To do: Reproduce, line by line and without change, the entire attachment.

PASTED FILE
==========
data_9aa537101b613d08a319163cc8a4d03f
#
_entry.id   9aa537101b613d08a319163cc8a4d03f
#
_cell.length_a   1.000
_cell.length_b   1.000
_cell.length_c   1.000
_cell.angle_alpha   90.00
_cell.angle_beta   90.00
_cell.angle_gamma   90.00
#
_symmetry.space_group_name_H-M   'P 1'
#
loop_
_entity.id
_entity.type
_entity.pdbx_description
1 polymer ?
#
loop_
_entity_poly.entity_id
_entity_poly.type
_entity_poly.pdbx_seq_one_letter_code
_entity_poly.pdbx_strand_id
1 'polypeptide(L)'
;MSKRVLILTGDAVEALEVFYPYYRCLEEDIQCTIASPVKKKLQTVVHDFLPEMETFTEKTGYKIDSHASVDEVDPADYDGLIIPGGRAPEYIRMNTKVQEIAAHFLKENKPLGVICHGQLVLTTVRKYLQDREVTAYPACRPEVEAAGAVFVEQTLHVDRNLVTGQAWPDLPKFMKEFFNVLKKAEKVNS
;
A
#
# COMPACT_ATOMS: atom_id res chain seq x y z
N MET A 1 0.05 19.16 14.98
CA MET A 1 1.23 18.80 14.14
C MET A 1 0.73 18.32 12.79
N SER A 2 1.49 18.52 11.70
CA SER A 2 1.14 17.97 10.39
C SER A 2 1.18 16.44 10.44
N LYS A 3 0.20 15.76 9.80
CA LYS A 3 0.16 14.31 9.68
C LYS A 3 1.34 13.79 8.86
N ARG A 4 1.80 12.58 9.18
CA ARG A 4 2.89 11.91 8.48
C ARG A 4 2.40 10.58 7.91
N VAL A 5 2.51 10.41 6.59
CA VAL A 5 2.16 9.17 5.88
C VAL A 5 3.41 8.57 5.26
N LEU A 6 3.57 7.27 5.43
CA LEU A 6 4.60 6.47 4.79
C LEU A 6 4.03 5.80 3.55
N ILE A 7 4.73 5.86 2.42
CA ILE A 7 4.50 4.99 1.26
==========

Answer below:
data_9aa537101b613d08a319163cc8a4d03f
#
_entry.id   9aa537101b613d08a319163cc8a4d03f
#
_cell.length_a   1.000
_cell.length_b   1.000
_cell.length_c   1.000
_cell.angle_alpha   90.00
_cell.angle_beta   90.00
_cell.angle_gamma   90.00
#
_symmetry.space_group_name_H-M   'P 1'
#
loop_
_entity.id
_entity.type
_entity.pdbx_description
1 polymer ?
#
loop_
_entity_poly.entity_id
_entity_poly.type
_entity_poly.pdbx_seq_one_letter_code
_entity_poly.pdbx_strand_id
1 'polypeptide(L)'
;MSKRVLILTGDAVEALEVFYPYYRCLEEDIQCTIASPVKKKLQTVVHDFLPEMETFTEKTGYKIDSHASVDEVDPADYDGLIIPGGRAPEYIRMNTKVQEIAAHFLKENKPLGVICHGQLVLTTVRKYLQDREVTAYPACRPEVEAAGAVFVEQTLHVDRNLVTGQAWPDLPKFMKEFFNVLKKAEKVNS
;
A
#
# COMPACT_ATOMS: atom_id res chain seq x y z
N MET A 1 0.05 19.16 14.98
CA MET A 1 1.23 18.80 14.14
C MET A 1 0.73 18.32 12.79
N SER A 2 1.49 18.52 11.70
CA SER A 2 1.14 17.97 10.39
C SER A 2 1.18 16.44 10.44
N LYS A 3 0.20 15.76 9.80
CA LYS A 3 0.16 14.31 9.68
C LYS A 3 1.34 13.79 8.86
N ARG A 4 1.80 12.58 9.18
CA ARG A 4 2.89 11.91 8.48
C ARG A 4 2.40 10.58 7.91
N VAL A 5 2.51 10.41 6.59
CA VAL A 5 2.16 9.17 5.88
C VAL A 5 3.41 8.57 5.26
N LEU A 6 3.57 7.27 5.43
CA LEU A 6 4.60 6.47 4.79
C LEU A 6 4.03 5.80 3.55
N ILE A 7 4.73 5.86 2.42
CA ILE A 7 4.50 4.99 1.26